I've wanted to write novels ever since I was a child and became entranced by the Hardy Boys and Trixie Belden and Encyclopedia Brown and Nancy Drew. I loved how readers could get to know the characters in these stories and then get to learn more in new installments in the series.

I even created my own 'series' --- short mysteries featuring Billy and Joann, siblings in a small town who couldn't resist trying to solve mysteries that they stumbled upon. Mom saved a couple of them and I read one a few months ago. I was impressed with the organization and plotting in stories written when I was maybe 10 years old.

But several attempts to start a novel when I reached adulthood simply went nowhere. I had to resign myself to the reality that the muse would let me know when the time was right...when I would be ready.

That time came when I was driving back to Wichita following some time at the farm, and I saw a grove of trees that had been cut down next to the highway. This grove was so substantial it served as something of an area landmark ---- you knew where you were when you saw them. It struck me how much the landscape changed when those trees were cut down.

And then the muse began to work: What if you had a character coming home to this abrupt change? A story began to unspool before me. By the time I got home I had a couple of chapters already written in my mind. For a while, I tried to figure out the rest of the book before I began writing, but it never seemed smooth in my mind.

Instead, those two chapters ---- eventually a third came into focus ---- nagged at me so much that I simply wrote them to get them onto paper, so to speak. As I wrote, another chapter emerged, then another. I never knew more than a chapter or two ahead what was going to happen in the book. It drove me crazy for a while, but I eventually learned to trust the process.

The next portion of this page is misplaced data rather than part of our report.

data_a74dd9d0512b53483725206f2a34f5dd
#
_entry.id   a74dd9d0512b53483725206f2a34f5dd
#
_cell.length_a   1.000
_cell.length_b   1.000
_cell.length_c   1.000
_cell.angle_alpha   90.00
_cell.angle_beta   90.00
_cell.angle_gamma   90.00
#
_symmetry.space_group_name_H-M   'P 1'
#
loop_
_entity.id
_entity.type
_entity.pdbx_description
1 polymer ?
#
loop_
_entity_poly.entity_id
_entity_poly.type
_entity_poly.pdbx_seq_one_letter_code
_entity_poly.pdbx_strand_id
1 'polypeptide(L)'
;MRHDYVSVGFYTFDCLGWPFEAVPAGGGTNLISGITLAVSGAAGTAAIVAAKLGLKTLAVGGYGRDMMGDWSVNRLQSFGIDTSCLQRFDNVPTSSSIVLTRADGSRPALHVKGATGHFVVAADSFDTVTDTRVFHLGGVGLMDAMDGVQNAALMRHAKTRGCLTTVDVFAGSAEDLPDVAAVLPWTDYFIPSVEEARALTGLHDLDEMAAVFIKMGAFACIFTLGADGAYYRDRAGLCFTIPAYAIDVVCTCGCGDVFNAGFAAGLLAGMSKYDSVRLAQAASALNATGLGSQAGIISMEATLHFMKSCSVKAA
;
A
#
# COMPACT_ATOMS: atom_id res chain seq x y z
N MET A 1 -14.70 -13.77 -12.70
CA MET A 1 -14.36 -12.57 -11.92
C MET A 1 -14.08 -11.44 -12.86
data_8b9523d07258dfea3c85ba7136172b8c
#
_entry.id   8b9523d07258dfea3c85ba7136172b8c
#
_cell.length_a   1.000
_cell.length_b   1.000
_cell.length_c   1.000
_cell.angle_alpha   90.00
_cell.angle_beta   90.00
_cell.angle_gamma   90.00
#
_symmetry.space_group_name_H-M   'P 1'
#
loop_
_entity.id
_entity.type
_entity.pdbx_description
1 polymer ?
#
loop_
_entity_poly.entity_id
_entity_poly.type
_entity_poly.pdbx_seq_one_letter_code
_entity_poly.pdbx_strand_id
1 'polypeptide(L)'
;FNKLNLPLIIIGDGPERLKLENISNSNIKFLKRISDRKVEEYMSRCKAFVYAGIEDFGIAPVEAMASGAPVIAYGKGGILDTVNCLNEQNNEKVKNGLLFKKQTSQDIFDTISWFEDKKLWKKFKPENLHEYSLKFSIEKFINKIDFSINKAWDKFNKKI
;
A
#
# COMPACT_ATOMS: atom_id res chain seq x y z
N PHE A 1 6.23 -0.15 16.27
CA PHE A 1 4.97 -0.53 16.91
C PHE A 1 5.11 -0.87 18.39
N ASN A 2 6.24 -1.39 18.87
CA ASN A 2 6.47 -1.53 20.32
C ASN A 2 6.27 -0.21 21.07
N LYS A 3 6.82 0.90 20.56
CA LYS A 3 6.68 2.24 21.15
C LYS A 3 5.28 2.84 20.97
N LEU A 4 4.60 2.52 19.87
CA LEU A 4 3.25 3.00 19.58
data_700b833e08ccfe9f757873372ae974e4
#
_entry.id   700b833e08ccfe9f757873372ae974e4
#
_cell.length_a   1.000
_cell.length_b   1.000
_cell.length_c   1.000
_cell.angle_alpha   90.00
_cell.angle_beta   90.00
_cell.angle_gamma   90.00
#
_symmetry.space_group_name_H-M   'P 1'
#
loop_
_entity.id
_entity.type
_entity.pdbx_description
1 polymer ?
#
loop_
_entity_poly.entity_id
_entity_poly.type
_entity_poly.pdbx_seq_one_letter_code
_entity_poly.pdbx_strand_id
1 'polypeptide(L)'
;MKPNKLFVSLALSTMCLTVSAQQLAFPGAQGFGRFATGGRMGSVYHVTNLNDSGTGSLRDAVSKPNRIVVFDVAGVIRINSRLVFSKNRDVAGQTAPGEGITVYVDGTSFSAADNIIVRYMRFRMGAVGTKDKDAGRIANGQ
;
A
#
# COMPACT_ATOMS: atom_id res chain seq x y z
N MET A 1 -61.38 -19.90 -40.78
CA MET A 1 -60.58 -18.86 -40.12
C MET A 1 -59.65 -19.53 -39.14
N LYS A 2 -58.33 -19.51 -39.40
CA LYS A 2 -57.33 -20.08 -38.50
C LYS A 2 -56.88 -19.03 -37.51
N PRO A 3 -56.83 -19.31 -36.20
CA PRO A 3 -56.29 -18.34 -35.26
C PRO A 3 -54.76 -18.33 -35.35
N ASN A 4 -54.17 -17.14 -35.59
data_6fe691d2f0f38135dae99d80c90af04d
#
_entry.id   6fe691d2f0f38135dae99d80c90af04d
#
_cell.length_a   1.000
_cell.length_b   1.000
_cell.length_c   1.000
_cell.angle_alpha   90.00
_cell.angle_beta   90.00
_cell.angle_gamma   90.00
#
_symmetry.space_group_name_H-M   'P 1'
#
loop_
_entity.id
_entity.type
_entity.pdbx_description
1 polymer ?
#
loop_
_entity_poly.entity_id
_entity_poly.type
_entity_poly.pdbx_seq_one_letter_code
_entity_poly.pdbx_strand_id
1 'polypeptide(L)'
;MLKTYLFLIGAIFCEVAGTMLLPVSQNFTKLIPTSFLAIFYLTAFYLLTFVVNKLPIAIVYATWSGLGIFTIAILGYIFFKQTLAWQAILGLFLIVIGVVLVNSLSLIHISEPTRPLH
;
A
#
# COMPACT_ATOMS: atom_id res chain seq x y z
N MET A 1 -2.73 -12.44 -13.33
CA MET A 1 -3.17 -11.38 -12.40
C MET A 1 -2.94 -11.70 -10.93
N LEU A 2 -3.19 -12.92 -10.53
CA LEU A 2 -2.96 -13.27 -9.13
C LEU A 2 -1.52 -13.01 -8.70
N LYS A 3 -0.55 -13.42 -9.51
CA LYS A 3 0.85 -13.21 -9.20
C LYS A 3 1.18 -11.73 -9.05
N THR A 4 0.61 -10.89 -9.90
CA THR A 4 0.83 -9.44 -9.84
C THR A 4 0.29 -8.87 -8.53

I've told friends and family that I felt like a stenographer for this book ---- the muse was writing it and I was simply typing it. There were times when I'd be writing and I'd be so tired I would close my eyes and lean my head against the wall in my cozy dining area ---- and my fingers would still be typing away on the story.

There were times when I would think, "What does this have to do with anything?" Then, several chapters later, its value was made clear. "How the heck did that happen?" I asked myself. But it was part of the journey toward trusting the muse.

I have said many times that even if FALLEN TREES never saw the light of day as a published book it was still valuable because when the opportunity came to write INTO THE DEEP with Robert Rogers in 2005 about the tragic death of his family in a flash flood on the Kansas Turnpike, I didn't flinch. The idea of writing a book didn't intimidate me because I'd already done that.

Writing nonfiction is entirely different than writing fiction, but I still knew how to execute the project. Now that FALLEN TREES has been published and has been getting such strong responses, I am gratified that so many people are enjoying it.

I have some unusual and powerful experiences to share from the writing of FALLEN TREES, but I'll save those for the future.

Thursday, October 6, 2016

"A magnificent character-driven novel"

Glowing reviews are never a given, which is why when one comes along it feels a bit like Christmas morning.

That's how I felt when I saw the most recent review of FALLEN TREES posted on the book's Amazon page.

Fallen Trees is a magnificent character-driven novel. Stan Finger's style does not rely on an overly-descriptive narrative that can leave readers' minds attempting to paint a specific physical picture. Rather, his dialogue-driven story allows the characters to speak for themselves, leaving them at the forefront of the story while simultaneously granting us a clear and crisp view of life in the Midwest. Stan's story flows seamlessly, carrying the reader from moment to moment alongside his characters, making for a brisk and satisfying read.

On his Facebook page, the reviewer added that he doesn't normally read books like FALLEN TREES, but decided to check it out after hearing positive buzz about it. It sounds like he's happy he gave it a look.

If you'd like to order the book, there are a variety of options now: You can pick it up through Amazon, at an independent book store in Wichita called Watermark Books (one of my favorite places in town) or even online through Barnes & Noble. B&N doesn't stock the book on its shelves, but it does handle orders for FALLEN TREES.